Realtors and real estate agents, by their very nature, are some of the most service-oriented people out there. I’ve also found that they are great connectors (you don’t just sell/buy the house but use your knowledge of the community to help connect new homeowners with a variety of ancillary service providers and resources).
Real estate agents may not know that elder care lawyers often have to advise their clients on what to do with their homestead and second home as it relates to elder law matters.
But first, let me give you a quick overview of what it is that elder law attorneys do and then I’ll get into how real estate protection and real estate investments are related to what we do.
First, all elder law attorneys will be able to assist with estate planning and incapacity planning. Real estate and estate planning are, of course, interlinked. I always say, that of all the fancy trusts that I am able to provide to my clients, the most important document, by far, is a good durable power of attorney. This is important to realtors because if your client ever loses cognitive capacity, without a well-drafted Florida durable power of attorney, they will not be able to buy or sell real estate.
Second, elder law attorneys, such as myself, focus on medicaid planning. This is where we protect our client’s assets and give them the ability to access government resources to help pay for home-health care, ALF care and, ultimately, nursing home care.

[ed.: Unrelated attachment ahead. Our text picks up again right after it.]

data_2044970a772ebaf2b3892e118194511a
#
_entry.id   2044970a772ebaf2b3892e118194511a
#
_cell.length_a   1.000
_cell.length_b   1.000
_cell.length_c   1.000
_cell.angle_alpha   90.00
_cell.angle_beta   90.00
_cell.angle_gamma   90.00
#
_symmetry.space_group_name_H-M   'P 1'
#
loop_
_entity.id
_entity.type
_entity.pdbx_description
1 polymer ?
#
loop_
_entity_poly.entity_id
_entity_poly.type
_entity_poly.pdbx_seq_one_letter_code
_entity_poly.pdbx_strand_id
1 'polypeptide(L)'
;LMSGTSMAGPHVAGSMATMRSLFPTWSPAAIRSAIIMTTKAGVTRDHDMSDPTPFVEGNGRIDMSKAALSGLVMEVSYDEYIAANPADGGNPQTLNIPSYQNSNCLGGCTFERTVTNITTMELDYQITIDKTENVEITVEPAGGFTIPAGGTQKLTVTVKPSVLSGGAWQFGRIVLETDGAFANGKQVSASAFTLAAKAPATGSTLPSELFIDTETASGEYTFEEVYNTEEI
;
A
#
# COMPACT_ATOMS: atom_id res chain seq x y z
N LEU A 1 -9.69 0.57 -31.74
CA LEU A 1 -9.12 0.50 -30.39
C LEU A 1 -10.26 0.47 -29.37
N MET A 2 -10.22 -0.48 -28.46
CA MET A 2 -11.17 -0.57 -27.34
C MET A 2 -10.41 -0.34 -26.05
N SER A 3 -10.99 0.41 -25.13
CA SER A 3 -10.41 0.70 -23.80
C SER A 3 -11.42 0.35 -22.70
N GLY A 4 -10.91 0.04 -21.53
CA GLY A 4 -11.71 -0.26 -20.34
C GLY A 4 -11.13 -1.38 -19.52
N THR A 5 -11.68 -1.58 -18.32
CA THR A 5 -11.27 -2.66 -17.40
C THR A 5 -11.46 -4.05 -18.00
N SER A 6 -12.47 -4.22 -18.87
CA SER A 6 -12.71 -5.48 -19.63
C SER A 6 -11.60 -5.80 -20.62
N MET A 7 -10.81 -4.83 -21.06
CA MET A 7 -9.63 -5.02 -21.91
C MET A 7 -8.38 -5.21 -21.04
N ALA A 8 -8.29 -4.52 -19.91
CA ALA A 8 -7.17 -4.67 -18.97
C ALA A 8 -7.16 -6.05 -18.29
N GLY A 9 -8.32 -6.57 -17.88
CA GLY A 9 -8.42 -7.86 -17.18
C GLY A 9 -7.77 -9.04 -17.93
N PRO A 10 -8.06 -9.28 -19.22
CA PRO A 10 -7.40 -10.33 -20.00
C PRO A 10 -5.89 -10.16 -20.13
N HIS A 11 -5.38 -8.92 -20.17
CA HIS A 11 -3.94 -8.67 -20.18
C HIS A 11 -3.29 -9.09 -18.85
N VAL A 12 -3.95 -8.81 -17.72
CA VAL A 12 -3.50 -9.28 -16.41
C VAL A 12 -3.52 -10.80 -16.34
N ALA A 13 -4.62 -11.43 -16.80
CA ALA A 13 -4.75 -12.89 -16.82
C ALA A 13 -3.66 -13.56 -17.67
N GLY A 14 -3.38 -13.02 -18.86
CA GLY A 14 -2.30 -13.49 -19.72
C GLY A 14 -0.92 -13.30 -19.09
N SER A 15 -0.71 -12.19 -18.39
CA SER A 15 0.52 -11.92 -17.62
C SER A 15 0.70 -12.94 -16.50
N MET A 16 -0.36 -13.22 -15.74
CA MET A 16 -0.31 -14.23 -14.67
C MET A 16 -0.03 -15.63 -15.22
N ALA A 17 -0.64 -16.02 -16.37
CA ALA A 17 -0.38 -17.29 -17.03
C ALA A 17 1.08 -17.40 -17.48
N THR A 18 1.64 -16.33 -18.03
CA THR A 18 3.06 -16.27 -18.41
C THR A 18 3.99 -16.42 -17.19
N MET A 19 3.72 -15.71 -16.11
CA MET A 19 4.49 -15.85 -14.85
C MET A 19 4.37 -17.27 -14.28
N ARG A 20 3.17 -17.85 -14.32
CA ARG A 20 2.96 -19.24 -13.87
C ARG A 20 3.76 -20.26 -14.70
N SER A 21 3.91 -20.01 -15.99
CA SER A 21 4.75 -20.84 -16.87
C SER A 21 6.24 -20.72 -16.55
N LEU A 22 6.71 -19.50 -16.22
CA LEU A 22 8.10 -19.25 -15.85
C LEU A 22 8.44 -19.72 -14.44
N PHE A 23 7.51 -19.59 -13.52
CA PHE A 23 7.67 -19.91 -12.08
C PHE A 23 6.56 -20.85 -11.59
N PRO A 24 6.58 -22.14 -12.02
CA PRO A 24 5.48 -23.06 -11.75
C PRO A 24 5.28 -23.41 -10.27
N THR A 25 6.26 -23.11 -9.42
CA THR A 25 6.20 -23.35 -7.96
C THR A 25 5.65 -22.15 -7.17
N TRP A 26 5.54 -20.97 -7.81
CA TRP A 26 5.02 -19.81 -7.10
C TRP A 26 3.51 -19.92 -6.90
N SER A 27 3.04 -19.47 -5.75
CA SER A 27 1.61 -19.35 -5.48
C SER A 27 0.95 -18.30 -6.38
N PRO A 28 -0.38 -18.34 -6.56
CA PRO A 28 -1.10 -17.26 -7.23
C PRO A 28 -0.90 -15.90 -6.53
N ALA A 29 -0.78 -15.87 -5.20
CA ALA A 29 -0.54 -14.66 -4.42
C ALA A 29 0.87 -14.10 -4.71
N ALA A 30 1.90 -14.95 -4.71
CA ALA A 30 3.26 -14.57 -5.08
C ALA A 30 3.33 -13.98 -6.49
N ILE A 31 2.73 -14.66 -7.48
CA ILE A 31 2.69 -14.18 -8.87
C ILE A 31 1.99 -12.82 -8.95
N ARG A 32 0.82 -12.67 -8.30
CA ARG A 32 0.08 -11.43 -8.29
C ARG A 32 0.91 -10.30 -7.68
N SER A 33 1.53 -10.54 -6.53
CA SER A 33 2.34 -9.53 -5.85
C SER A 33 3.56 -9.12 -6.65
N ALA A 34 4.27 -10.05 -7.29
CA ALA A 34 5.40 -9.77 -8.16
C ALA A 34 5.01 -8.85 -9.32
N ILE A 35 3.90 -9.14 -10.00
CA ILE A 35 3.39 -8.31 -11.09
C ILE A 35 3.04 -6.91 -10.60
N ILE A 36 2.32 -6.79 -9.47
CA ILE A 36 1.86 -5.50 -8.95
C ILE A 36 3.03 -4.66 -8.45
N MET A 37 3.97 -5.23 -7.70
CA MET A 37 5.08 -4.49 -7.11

Sometimes their assets can be quite substantial. For example, many of my medicaid-planning clients own their primary residence (homestead) and, on top of that, might have between $25,000.00 and $750,000.00 of funds between checking, savings, CDs, annuities, brokerage accounts, retirement accounts, etc…
USUALLY, older Floridians in need of long-term care (home health aide, ALF or nursing home), spend down nearly all of their money in order to naturally qualify for Medicaid’s valuable long-term care benefits (many don’t realize that Medicare does not have as good of a long-term care benefit when compared to medicaid). An elder care lawyer, who specializes in Medicaid planning, can prevent this from happening. We have a variety of trusts and strategies we deploy, several of which involve real estate.
Florida Real Estate and Medicaid Planning
An important aspect of Medicaid in Florida is that the primary residence / homestead is not counted, (if there is less than $595,000.00 of equity in the home, as of 2020, this equity limit number changes periodically, also if the medicaid applicant's spouse or minor/disable child is also living in the house then there is no equity limit) as a resource when Medicaid calculates when someone is or is not eligible for benefits. In other words, if the total value of the house is $600,000, but they have a $50,000 mortgage, the equity would be calculated as 550K and the entire house would not be counted as an asset. Obviously, if the fair market value of the house is already less than $595,000.00 then we don’t have to consider whether there is or is not a mortgage.
So, if an elderly or disabled client comes to me, in need of long-term care services, and they currently rent or are moving from out-of-state to Florida, with an extra $250,000.00, one of my first suggestions will be: “buy a house or condo.”